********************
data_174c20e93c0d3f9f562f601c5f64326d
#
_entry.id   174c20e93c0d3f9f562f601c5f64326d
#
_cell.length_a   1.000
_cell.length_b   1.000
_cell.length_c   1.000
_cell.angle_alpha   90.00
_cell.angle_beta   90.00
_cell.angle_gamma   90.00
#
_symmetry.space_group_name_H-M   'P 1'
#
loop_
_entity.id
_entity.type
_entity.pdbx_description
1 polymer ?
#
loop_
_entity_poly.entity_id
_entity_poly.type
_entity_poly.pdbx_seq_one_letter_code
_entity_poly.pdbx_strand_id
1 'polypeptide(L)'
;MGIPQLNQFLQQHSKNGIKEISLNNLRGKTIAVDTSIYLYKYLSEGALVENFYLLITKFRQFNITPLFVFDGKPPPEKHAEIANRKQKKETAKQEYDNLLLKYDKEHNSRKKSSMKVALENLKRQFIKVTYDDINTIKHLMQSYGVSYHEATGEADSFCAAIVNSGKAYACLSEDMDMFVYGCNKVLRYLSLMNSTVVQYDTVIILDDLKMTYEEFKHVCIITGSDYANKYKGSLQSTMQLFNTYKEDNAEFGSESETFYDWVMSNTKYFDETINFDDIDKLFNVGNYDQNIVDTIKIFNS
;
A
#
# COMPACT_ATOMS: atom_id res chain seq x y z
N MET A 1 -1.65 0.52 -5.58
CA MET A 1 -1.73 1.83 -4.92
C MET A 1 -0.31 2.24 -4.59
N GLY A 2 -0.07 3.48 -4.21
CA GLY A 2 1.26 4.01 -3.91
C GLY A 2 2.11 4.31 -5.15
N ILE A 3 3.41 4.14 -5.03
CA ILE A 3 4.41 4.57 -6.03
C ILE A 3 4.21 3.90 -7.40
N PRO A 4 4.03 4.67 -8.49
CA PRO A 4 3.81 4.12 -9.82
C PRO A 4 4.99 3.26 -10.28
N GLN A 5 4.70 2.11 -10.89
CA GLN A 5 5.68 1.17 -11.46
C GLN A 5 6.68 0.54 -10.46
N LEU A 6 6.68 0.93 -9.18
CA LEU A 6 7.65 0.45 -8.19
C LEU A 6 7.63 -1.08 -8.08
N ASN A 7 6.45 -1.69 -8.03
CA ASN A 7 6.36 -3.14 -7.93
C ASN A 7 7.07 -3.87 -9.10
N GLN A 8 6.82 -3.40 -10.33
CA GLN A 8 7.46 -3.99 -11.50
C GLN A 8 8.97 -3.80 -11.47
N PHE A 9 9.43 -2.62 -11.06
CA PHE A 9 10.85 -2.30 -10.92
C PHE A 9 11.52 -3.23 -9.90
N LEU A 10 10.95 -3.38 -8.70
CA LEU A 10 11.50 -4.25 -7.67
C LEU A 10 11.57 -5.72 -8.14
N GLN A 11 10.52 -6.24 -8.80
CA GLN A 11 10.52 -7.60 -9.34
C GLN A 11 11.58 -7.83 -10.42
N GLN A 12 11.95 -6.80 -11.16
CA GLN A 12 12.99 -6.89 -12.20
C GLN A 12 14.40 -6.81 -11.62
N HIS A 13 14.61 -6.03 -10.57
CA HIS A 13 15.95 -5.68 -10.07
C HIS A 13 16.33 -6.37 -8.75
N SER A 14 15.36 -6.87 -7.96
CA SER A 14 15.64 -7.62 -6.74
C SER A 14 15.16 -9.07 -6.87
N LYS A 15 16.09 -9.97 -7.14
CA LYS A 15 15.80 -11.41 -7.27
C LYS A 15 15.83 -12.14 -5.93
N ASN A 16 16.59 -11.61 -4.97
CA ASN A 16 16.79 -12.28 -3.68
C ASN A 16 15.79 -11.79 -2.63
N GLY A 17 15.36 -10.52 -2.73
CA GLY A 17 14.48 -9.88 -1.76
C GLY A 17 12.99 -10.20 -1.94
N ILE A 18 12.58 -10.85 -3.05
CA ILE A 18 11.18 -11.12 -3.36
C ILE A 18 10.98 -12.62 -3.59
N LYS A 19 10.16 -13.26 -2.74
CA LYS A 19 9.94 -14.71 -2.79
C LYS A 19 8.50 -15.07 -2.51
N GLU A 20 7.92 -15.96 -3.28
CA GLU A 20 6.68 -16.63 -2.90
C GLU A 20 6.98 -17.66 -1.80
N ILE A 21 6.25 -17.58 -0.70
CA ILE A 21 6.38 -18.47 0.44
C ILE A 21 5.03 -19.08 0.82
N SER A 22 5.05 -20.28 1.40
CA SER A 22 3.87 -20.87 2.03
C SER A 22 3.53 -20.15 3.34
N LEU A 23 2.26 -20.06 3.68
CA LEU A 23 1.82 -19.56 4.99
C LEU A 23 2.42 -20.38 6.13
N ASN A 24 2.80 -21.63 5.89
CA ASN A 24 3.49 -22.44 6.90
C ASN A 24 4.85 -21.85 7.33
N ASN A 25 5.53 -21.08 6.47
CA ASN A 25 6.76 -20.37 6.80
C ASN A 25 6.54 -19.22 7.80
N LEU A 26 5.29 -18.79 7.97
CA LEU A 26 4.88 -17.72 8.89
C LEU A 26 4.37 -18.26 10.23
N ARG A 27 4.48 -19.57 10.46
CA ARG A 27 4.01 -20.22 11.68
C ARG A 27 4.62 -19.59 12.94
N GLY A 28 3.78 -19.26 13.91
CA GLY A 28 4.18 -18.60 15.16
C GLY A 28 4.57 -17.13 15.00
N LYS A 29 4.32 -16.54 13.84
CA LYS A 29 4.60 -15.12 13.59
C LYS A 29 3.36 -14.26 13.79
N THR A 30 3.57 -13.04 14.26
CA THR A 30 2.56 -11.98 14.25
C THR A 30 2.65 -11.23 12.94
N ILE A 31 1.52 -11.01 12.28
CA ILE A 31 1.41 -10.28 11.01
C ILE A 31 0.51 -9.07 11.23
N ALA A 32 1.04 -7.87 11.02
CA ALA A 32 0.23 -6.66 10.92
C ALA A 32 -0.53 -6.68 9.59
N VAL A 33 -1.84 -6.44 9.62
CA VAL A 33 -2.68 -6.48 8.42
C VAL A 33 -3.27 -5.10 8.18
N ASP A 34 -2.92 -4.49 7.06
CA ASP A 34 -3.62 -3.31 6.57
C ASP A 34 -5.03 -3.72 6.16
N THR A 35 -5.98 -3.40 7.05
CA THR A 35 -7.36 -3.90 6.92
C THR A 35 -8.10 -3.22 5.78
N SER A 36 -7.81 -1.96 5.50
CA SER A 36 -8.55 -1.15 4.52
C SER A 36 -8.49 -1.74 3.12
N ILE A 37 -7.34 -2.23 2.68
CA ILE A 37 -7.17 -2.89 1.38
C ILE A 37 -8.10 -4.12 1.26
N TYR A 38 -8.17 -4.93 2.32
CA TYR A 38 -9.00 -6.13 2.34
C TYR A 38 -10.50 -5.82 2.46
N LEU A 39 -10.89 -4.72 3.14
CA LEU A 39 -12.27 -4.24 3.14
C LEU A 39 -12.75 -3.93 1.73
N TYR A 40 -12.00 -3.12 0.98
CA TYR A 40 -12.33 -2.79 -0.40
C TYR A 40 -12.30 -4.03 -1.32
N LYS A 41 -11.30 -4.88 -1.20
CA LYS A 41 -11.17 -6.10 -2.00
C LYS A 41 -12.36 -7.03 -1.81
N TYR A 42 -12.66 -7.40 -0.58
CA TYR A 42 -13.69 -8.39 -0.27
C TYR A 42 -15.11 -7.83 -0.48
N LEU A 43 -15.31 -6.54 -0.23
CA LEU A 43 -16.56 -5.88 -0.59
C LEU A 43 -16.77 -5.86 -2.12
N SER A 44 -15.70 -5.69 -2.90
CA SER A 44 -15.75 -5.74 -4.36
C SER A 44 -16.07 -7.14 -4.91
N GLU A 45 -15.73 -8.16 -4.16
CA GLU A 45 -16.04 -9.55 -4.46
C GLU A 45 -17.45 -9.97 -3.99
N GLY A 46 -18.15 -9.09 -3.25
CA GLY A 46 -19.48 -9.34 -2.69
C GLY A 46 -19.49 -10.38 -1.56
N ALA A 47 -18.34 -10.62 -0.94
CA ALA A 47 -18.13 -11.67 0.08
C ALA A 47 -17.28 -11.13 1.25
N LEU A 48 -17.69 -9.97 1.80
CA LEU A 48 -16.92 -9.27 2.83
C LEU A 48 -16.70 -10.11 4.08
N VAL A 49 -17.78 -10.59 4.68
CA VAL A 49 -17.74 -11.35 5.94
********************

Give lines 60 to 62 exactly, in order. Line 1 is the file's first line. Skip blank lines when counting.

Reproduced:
C LEU A 10 11.57 -5.72 -8.14
N GLN A 11 10.52 -6.24 -8.80
CA GLN A 11 10.52 -7.60 -9.34